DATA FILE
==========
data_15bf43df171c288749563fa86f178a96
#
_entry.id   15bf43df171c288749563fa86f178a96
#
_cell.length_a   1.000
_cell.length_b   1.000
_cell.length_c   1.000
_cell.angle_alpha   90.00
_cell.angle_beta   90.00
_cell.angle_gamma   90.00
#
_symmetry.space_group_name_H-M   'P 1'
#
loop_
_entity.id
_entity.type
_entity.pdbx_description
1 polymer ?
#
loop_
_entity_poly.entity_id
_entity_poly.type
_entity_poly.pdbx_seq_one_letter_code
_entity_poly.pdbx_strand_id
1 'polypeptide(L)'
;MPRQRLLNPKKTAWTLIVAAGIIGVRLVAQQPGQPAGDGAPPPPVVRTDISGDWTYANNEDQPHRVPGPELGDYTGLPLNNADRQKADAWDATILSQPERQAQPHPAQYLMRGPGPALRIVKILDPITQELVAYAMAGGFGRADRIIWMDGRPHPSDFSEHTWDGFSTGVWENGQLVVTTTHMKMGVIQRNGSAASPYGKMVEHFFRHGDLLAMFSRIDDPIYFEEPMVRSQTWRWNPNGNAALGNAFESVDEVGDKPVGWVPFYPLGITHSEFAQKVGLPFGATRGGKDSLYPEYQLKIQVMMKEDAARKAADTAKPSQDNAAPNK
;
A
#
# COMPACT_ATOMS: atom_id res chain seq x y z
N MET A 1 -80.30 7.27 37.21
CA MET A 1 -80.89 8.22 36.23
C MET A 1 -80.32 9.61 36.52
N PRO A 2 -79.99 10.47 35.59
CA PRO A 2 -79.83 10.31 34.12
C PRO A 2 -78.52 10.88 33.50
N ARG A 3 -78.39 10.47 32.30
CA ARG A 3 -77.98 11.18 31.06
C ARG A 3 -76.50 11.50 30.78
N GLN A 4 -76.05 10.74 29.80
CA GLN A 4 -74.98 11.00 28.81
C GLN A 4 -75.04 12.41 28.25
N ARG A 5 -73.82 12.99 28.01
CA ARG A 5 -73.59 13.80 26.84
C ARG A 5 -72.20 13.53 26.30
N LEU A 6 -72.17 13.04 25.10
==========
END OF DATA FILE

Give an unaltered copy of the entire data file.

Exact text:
data_15bf43df171c288749563fa86f178a96
#
_entry.id   15bf43df171c288749563fa86f178a96
#
_cell.length_a   1.000
_cell.length_b   1.000
_cell.length_c   1.000
_cell.angle_alpha   90.00
_cell.angle_beta   90.00
_cell.angle_gamma   90.00
#
_symmetry.space_group_name_H-M   'P 1'
#
loop_
_entity.id
_entity.type
_entity.pdbx_description
1 polymer ?
#
loop_
_entity_poly.entity_id
_entity_poly.type
_entity_poly.pdbx_seq_one_letter_code
_entity_poly.pdbx_strand_id
1 'polypeptide(L)'
;MPRQRLLNPKKTAWTLIVAAGIIGVRLVAQQPGQPAGDGAPPPPVVRTDISGDWTYANNEDQPHRVPGPELGDYTGLPLNNADRQKADAWDATILSQPERQAQPHPAQYLMRGPGPALRIVKILDPITQELVAYAMAGGFGRADRIIWMDGRPHPSDFSEHTWDGFSTGVWENGQLVVTTTHMKMGVIQRNGSAASPYGKMVEHFFRHGDLLAMFSRIDDPIYFEEPMVRSQTWRWNPNGNAALGNAFESVDEVGDKPVGWVPFYPLGITHSEFAQKVGLPFGATRGGKDSLYPEYQLKIQVMMKEDAARKAADTAKPSQDNAAPNK
;
A
#
# COMPACT_ATOMS: atom_id res chain seq x y z
N MET A 1 -80.30 7.27 37.21
CA MET A 1 -80.89 8.22 36.23
C MET A 1 -80.32 9.61 36.52
N PRO A 2 -79.99 10.47 35.59
CA PRO A 2 -79.83 10.31 34.12
C PRO A 2 -78.52 10.88 33.50
N ARG A 3 -78.39 10.47 32.30
CA ARG A 3 -77.98 11.18 31.06
C ARG A 3 -76.50 11.50 30.78
N GLN A 4 -76.05 10.74 29.80
CA GLN A 4 -74.98 11.00 28.81
C GLN A 4 -75.04 12.41 28.25
N ARG A 5 -73.82 12.99 28.01
CA ARG A 5 -73.59 13.80 26.84
C ARG A 5 -72.20 13.53 26.30
N LEU A 6 -72.17 13.04 25.10